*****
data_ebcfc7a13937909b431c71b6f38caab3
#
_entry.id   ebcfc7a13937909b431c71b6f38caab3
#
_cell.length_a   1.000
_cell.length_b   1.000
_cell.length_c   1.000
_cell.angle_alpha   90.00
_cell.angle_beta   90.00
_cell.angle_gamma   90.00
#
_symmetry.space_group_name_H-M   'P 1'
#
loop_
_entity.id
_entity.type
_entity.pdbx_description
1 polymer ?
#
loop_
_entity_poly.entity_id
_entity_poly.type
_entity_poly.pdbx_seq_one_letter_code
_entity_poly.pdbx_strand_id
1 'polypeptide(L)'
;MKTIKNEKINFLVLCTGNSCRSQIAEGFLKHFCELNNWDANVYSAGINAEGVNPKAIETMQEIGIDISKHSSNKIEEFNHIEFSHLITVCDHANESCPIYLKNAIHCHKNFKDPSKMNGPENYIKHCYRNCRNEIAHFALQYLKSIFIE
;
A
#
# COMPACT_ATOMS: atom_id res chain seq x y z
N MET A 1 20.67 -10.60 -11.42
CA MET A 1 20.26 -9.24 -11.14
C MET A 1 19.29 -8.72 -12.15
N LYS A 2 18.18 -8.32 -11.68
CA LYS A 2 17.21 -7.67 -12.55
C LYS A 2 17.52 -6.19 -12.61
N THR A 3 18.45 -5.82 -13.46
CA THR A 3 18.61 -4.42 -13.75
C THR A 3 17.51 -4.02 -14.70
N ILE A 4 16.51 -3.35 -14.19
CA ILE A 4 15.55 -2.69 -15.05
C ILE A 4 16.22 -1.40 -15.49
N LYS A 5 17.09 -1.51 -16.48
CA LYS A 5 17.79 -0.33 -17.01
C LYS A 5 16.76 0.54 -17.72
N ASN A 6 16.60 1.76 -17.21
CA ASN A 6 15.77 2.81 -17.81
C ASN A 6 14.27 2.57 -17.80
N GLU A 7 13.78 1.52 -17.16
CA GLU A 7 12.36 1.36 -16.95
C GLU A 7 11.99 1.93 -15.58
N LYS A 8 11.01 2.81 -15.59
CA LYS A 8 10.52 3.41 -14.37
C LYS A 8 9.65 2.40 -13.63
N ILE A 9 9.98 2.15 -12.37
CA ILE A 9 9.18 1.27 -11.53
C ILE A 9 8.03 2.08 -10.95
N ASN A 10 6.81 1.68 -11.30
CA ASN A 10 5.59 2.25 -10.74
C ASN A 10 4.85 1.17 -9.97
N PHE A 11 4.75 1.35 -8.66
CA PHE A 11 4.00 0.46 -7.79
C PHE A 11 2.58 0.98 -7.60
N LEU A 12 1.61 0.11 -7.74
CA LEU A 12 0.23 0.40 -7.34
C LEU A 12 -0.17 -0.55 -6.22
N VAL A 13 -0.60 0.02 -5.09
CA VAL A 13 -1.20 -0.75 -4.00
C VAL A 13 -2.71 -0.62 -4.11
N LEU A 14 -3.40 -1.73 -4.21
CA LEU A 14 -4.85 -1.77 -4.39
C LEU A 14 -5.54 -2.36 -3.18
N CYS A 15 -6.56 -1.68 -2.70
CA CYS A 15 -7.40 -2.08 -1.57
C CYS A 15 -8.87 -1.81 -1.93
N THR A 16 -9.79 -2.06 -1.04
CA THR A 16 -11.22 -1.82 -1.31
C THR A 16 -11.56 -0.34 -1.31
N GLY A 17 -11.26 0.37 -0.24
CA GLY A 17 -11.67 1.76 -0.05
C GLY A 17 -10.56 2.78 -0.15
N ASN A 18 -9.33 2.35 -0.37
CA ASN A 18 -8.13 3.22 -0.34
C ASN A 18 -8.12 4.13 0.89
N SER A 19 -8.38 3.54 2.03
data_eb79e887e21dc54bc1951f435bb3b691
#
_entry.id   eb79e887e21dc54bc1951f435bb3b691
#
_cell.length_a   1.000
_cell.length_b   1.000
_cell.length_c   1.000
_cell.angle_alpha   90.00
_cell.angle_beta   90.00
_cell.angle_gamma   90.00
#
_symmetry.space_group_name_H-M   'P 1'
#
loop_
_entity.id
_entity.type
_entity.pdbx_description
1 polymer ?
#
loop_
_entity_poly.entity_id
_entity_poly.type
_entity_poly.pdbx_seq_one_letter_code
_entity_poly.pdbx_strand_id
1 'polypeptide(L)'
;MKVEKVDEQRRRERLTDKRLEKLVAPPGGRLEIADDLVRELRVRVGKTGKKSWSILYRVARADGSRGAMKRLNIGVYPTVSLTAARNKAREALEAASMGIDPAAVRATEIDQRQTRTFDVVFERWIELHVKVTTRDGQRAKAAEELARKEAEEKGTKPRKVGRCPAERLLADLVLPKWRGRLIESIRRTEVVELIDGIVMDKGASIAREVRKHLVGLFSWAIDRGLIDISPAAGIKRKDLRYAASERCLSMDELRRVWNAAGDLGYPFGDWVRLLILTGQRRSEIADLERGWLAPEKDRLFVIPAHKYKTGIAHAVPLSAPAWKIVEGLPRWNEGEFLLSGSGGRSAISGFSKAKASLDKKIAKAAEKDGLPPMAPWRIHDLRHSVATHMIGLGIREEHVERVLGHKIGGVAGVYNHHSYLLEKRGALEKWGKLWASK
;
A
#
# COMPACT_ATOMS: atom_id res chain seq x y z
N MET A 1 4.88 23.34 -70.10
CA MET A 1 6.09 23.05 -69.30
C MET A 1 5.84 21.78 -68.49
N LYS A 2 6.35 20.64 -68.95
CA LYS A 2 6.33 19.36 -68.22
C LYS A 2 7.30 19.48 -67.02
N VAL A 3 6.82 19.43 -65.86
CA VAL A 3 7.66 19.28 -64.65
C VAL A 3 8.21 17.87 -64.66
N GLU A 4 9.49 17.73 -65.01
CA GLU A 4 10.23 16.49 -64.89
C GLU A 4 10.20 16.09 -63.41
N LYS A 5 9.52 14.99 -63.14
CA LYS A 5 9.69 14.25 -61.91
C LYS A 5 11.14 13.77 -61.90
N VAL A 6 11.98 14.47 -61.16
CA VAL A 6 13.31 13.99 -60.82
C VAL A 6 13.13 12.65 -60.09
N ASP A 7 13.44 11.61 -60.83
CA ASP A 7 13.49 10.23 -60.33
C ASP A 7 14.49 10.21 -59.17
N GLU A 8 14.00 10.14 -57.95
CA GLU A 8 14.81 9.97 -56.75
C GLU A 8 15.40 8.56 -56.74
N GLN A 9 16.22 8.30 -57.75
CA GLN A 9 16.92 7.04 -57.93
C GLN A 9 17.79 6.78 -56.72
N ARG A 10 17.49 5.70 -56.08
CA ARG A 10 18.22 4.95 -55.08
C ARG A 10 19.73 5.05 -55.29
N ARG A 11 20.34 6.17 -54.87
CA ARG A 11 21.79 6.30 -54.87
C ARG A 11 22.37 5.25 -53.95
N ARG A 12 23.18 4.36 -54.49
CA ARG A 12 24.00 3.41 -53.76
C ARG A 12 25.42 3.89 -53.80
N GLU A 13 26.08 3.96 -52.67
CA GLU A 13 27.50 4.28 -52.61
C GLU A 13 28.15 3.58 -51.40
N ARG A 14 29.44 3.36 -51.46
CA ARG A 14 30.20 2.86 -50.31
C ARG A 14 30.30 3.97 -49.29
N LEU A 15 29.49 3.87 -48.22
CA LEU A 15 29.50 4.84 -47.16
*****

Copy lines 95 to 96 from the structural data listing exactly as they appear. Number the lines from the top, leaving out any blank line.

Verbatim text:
_cell.angle_gamma   90.00
#